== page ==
In July, Cantor Nancy Abramson will assume duties as Director of the H. L. Miller Cantorial School and College of Jewish Music at the Jewish Theological Seminary. Her appointment comes more than a year after JTS announced that it would be eliminating the position of dean of its cantorial school — and that longtime dean Henry Rosenblum would be leaving.
Abramson is currently serving as one of two cantors at the Park Avenue Synagogue, her professional home for the past 14 years. And this month, she will become Senior Vice President of the Cantors Assembly — making her the first woman to hold that position since the inception of the Assembly in 1947. Abramson, who says she’s looking forward to working with the dean of JTS’s rabbinical school — “not for him” — spoke recently with The Sisterhood about her vision for cantorial education, and the advice she’d give to women interested in working in the Jewish community.
Chanel Dubofsky: What are your hopes for shaping cantorial education?
Nancy Abramson: I hope to create an arts-centric space at the Seminary — make it a place filled with music in residence, as well as a sense that cantors are not just people who can chant Torah, but are Jewish artists and performers, who understand how music can move people’s souls. At the same, I want to make sure we’re producing students well equipped for the 21st century, forward looking instead of backward looking, who are comfortable and competent in all Jewish spaces.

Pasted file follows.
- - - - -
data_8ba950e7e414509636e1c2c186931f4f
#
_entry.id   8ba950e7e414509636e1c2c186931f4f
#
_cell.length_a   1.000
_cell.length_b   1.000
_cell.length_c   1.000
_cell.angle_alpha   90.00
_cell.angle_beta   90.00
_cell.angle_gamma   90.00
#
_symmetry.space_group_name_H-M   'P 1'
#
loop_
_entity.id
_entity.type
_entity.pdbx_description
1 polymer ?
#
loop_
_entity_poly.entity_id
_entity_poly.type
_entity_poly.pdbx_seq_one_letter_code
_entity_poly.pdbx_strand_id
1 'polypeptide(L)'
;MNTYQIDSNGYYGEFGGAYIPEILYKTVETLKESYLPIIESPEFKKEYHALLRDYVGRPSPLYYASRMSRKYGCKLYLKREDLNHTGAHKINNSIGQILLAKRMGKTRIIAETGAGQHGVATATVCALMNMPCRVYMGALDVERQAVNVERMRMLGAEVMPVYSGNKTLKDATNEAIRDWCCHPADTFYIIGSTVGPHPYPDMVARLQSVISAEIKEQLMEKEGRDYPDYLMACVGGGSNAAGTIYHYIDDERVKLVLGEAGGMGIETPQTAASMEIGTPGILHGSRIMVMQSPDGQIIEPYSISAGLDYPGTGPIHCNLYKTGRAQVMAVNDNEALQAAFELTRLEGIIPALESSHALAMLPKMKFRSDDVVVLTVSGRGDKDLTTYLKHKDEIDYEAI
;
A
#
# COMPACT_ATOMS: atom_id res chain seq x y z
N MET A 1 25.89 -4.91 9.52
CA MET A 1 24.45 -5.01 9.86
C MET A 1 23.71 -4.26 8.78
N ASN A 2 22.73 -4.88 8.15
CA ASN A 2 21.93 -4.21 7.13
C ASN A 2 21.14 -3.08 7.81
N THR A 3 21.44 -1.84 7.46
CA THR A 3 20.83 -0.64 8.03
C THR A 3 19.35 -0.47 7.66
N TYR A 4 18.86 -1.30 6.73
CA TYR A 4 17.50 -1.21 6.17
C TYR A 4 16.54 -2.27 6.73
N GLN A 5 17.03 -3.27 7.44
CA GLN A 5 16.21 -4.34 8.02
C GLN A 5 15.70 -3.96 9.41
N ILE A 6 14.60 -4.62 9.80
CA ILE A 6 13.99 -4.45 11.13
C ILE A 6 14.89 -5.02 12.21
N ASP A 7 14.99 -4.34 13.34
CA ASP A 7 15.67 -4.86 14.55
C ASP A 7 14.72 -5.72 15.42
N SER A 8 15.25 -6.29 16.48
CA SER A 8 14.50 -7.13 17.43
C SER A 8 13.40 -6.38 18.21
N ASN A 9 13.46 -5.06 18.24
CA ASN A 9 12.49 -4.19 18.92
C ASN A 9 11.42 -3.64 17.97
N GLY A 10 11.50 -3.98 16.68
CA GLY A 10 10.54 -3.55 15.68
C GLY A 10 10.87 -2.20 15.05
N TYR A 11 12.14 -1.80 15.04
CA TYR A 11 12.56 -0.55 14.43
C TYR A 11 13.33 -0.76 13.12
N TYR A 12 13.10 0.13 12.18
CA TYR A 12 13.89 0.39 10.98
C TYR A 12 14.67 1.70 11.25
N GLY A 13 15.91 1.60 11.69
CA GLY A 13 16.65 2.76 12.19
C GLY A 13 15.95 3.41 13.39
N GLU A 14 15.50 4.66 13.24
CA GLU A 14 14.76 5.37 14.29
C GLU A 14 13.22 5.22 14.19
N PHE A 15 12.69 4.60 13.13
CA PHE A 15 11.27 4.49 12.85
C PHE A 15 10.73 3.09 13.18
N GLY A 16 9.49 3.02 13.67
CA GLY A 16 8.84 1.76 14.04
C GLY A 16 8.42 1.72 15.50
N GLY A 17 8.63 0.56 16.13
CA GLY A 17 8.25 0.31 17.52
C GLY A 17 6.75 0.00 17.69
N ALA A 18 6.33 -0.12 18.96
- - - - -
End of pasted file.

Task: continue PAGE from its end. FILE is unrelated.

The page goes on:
Can you comment on the reason behind the change of title from dean to director?
The change is part of the reorganization of staff structure at the Seminary. The Cantorial School was in need of guidance, someone who is experienced as a cantor, to shape and direct the program. With the financial crisis came a panic that the Cantorial School would close. We will be here, alive, safe and singing.
What would you say to women interested in Jewish communal service?
I’ve raised three children while doing this work, 30 years, three congregations … and the experience of doing so has been valuable for [my children] because it’s really created an understanding of what it means to be part of a community. I applied to both cantorial school and business school when it came time to do so, and this work has been interesting and rewarding everyday. I don’t know if you can understand what that means unless you’re doing it. I’m so looking forward to being able to shape the next generation of cantors, to be able to say, “This is what I believe, and now I can help you believe it.”